farms are located such as the North Sea. Particular attention was paid to the probability of the occurrence of breaking and steep waves and the associated slamming load. During these tests both waves and current were simulated and two seabed bathymetries, including the effect of a local sand wave were modelled. During the test campaign more than 250,000 wave events were simulated, of which more than 500 gave a slamming impact. The outcome of the tests were summarised in a wave catalogue, ensuring that the results can easily be accessed by the participants.

Furthermore, full-scale measurements were done for a Vestas V90 3MW wind turbine in the Belwind wind farm, which is located 46 km off the coast of Zeebrugge on Bligh Bank. The full-scale measurements provided analyses of the response of a turbine in a real environment.

enabled the next step in foundation design and classification to be taken.

The overall project budget was 2 million euro, which included contributions from the industry and the Dutch Ministry of Economic Affairs through its ‘Top consortium for Knowledge and Innovation Offshore Wind’ (TKI Wind op Zee).

The objectives of the WiFi JIP were to improve the way the effects of steep (and breaking) waves are taken into account in the design methodology of fixed offshore wind turbines, so the turbines can be better optimised. Knowledge was signifi- cantly improved during the project by a combination of experimental verification by model testing, numerical calculations, full-scale measurements and industry experience.

The project started by reviewing the latest design methods and guidelines. These methods were then used for the design of a base case monopile and jacket design by Ramboll. In the next phase the designed foundations were tested in MARIN’s shallow water model basin. The foundation for the monopile was modelled as a rigid and flexible foundation and they were tested in regular waves, irregular sea states and so-called focused waves. During the model tests the wave heights, wave run-up, dynamic response, impact pressures and loads on the foundation and boat landing were measured.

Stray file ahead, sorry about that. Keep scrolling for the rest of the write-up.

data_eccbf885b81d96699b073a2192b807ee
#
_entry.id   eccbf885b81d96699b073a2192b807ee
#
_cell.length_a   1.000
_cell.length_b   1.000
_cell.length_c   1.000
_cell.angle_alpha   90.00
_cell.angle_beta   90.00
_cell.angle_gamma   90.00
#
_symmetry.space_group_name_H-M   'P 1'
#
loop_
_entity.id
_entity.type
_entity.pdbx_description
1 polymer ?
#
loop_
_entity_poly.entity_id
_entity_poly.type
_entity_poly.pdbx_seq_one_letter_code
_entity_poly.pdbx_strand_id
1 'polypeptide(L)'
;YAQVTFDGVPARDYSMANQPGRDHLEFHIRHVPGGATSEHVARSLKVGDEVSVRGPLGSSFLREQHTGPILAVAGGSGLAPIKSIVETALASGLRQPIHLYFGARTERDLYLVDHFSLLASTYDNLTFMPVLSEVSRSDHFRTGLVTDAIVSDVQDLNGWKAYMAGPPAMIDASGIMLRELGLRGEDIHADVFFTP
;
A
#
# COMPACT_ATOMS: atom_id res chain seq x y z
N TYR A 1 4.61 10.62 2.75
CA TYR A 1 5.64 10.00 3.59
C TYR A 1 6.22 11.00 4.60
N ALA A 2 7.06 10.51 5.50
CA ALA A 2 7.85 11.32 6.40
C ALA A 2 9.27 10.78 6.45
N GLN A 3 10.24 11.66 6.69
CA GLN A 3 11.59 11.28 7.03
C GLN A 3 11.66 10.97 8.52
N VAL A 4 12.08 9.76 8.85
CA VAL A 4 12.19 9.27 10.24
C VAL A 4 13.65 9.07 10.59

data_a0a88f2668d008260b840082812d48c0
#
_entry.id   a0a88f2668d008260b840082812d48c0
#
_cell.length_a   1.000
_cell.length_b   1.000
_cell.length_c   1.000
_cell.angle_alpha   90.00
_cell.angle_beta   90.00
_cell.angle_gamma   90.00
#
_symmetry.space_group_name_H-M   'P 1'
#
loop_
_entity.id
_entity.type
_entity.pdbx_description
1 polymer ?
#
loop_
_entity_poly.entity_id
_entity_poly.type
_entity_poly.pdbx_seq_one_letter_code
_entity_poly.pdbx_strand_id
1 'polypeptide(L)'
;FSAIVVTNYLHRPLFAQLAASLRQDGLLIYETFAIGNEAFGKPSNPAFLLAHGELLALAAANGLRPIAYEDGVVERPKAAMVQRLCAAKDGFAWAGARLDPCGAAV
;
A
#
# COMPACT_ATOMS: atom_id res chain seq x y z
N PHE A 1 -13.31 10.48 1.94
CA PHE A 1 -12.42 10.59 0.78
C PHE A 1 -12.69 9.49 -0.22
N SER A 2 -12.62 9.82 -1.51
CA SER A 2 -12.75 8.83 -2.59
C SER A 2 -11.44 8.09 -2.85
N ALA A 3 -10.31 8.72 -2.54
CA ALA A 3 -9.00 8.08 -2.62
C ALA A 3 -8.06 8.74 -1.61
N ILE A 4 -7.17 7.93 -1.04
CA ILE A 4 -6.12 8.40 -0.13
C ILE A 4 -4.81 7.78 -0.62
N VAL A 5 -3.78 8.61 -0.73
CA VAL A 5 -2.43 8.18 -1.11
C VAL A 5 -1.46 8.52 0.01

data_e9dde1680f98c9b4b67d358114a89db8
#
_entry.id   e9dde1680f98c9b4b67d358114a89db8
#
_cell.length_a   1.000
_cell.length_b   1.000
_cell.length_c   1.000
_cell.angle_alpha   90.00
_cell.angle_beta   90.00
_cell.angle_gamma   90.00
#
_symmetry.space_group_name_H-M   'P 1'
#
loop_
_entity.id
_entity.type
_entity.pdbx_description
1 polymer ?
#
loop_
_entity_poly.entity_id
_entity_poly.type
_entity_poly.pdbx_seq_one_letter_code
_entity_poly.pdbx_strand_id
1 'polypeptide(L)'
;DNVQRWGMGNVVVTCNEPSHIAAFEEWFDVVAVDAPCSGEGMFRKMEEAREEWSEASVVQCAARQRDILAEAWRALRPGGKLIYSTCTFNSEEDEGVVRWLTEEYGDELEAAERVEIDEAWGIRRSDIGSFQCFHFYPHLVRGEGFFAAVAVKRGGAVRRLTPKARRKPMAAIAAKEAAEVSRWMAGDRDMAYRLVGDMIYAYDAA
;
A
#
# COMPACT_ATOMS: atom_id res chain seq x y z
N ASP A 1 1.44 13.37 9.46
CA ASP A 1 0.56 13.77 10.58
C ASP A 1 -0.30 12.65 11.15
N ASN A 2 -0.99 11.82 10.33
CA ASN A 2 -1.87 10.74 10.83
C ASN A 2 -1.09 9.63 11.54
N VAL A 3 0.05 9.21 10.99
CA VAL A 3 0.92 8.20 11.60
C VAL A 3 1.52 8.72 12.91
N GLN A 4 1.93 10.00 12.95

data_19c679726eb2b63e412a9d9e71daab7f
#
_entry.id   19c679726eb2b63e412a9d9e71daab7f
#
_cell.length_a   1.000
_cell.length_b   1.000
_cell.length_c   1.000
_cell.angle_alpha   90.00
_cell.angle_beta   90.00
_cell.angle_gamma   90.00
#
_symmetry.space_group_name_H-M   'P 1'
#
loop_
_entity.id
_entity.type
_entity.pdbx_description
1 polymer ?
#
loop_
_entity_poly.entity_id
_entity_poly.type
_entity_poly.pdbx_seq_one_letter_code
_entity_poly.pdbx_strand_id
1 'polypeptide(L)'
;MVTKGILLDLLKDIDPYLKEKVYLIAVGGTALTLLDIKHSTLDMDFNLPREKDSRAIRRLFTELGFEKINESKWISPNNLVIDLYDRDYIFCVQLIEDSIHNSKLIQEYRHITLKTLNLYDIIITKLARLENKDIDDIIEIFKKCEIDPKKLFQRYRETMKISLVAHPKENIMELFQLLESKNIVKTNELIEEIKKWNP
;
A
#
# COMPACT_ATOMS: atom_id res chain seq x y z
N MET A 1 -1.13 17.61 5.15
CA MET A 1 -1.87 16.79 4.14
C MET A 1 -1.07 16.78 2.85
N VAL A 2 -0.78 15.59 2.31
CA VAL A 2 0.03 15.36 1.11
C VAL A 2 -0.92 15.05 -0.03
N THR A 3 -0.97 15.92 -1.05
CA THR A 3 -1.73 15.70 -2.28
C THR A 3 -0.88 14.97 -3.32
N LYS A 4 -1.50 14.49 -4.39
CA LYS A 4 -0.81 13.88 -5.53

Furthermore, an extensive five-week experi- mental programme was performed in the wide wave-current flume at Deltares (Atlantic Basin). The goal of these tests was to gain more understanding of realistic design conditions for areas where offshore wind

Both the model tests and full-scale measure- ment results were then used for the validation of detailed CFD calculations. The outcome of the study showed that the CFD calculated loads and responses were consistent with the full-scale and model-scale measurements.

As a last step, an improved design methodol- ogy and guideline was developed based on the outcome of the WiFi JIP results to model the (breaking) wave impact on offshore wind turbines.

The new WiFi JIP guideline approach for calculating a representative slamming wave load on a monopile foundation (1 out of 1000) is presented in the figure. The formula gives the maximum loads on a fixed monopile for a certain sea state.

From the CFD simulations it followed that the wave impact can be accurately predicted if the correct wave kinematic is known. For this, 2D CFD simulations were performed, and the impact load was determined by using Morrison coefficients. Based on this finding a non-linear wave model was validated in the WIFI II JIP and delivered to the JIP participants as an improved design method.

New WiFi JIP Flow chart for the calculation of the impact of a breaking wave

A new JIP has now been initiated by Deltares and MARIN. The SCALE JIP focuses on wave loads on secondary structures and wave run-up. And this JIP is open for new participants so you are more than welcome to join.

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